When she was just 13 years old and living under Taliban rule in her native Afghanistan, Alka Sadat had her first idea for a documentary film. She had always wanted to be a journalist, but under a system where education was banned for girls, she couldn’t realise her dreams until the regime fell. After the fall, Sadat could finish her education and was able to turn her attention to filmmaking. She has since made hard-hitting documentaries about people in her war-torn country.
From underage marriage and domestic abuse, to rape, suicide, war and poverty, her films don’t shy away from the problems particular to women and children. They are stark and brave.
‘I want to be hopeful for my people,’ Sadat tells us. ‘When people watch my films, maybe they will be able to find solutions for the problems. And of course I hope that they like my work.’
Growing up with six sisters and one brother, Sadat made her first film in her hometown of Herat, in western Afghanistan. Herat is a small but bustling market town near the Iranian border, where women face hardships brought on by poverty, the border’s drug trade and three decades of conflict.
‘First Number’ is the first film 25-year-old Sadat made about her hometown: a gruelling, haunting look at the faces of Herat, depicting pain, suffering and the strains of war. She has also made films in Jalalabad, in the east of country on the Pakistan border and Mazar Sharif in the north.
In 2003 she moved to Kabul and co-established the Roya Film House, named after one of her older sisters. ‘Most of the time I try to work for women’s rights,’ she says, ‘because women have a lot of problems in my country. I try to show that there are solutions to their problems, to show that they have life and they’re powerful, not just show their problems.’
Her 2009 film ‘Half Value Life’ won the Public Liberties and Human Rights Award, at the Al Jazeera International Documentary Film Festival last year and a first place award from the Women’s Voices Now Film Festival in Los Angeles (also 2011).
The poignant documentary follows the daily routine of Kabul-based public prosecutor Marya Bashir whose cases often involve abused women, married off by their families while they’re still children. In one instance, a wife cries in front of a judge, while her husband denies that he deliberately burnt her hands to wake her up and perform her ‘marital duties’ at night. The ‘wife’ is just nine years old and was punished for falling asleep at night instead of tending to his needs. The prosecutor explains that while marriage to young children was outlawed, no punishment was set. The lack of a punishment has ensured that the practice continues.
Another case involves a wife that was forcibly beaten by her son-in-law – a child that did not want to inflict the punishment on the heavily-pregnant woman, strung up by her ankles.
Bashir and her children are constantly threatened and her home was even bombed during the making of the documentary, because of the work she does.
‘Marya is a very powerful and helpful woman, but she has a lot of problems,’ Sadat explains, ‘she works very hard to help other people.’
Security is not just an issue for the subjects of the films. While it takes bravery for the subjects to step forward and publicly talk about societal issues, Sadat admits her work is ‘full of risks’.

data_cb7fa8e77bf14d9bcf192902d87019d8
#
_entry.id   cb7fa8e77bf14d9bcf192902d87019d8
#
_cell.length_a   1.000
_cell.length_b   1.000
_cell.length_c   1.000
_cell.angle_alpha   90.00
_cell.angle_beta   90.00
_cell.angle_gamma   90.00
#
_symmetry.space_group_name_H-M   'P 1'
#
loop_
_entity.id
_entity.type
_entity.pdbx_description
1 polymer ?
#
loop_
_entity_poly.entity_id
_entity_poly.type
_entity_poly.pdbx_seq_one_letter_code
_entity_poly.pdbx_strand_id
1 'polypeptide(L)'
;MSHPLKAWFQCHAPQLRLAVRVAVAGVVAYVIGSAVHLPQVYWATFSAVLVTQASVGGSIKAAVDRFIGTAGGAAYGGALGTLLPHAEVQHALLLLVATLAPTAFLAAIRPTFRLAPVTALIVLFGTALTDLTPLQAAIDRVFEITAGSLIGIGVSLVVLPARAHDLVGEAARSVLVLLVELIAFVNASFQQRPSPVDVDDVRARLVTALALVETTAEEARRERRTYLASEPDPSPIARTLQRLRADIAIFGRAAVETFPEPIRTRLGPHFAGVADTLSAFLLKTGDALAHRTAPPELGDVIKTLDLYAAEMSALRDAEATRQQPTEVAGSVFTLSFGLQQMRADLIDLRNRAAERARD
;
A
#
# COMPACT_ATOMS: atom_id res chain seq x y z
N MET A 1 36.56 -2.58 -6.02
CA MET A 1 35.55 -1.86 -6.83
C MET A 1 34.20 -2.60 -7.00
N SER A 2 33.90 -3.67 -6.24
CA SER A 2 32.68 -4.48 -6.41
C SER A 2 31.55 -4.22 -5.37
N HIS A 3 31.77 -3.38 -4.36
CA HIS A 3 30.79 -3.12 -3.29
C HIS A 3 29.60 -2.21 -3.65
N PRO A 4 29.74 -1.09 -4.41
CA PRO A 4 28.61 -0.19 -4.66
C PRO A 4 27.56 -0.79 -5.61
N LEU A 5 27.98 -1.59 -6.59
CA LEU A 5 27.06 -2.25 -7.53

The Roya Film House, one of Kabul’s only independent production companies, screens its films on rare occasions in public. However, it is not permitted to screen documentaries on commercial TV so her outlets are limited. She has also written and produced a number of fictional shorts, including ‘We are all Post-modern’; although fictional, the short aimed to show how the homeless, orphaned and poverty-stricken children of Herat have love for each other and value as human beings.
Documentaries, however, are her preferred medium, enabling the young director to showcase real issues experienced by real people in their everyday lives. Funding is a constant problem for the young directors.
‘The Kabul Sea’ is a short, sweet documentary about the river running through Afghanistan’s capital city. Although the body of water is technically a river, Afghans call it the Kabul Sea. During the film Sadat interviews the people of Kabul about the ‘sea’. One elderly man says on camera: ‘What do you mean it’s not a sea?!’ Sadat replies: ‘Isn’t it too small to be a sea?’ ‘Of course it is a sea! It’s a sea, it’s a sea, it’s a sea,’ he replies.
Sadat’s next project is a 40-minute documentary called ’35 years’, focussing on the need for a family law. ‘In Afghanistan they have a lot of problems. We’ve tried to make a film to show these problems to the government, which should help to fix it,’ she tells us. Seven-months in the making, ’35 years’ has been sponsored by Rights & Democracy – a non-partisan organisation that established a Kabul office in 2002. Currently, there isn’t a regularly-held film festival in Afghanistan and documentaries are not shown on TV.
‘We’re thinking about the next project and trying to find money for the next film,’ Sadat continues. Working with her sister Roya whose film ‘Three Dots’ was made as soon as the Taliban regime fell the pair are an all-female outfit. ‘I work with my older sister, but the others are not interested,’ Sadat laughs, ‘they don’t like it’.
And despite the face they are producing hard-hitting documentaries that challenge the system the young film-makers have not had any particular trouble pursuing their creative dreams. ‘No, no problems; not yet,’ she concludes.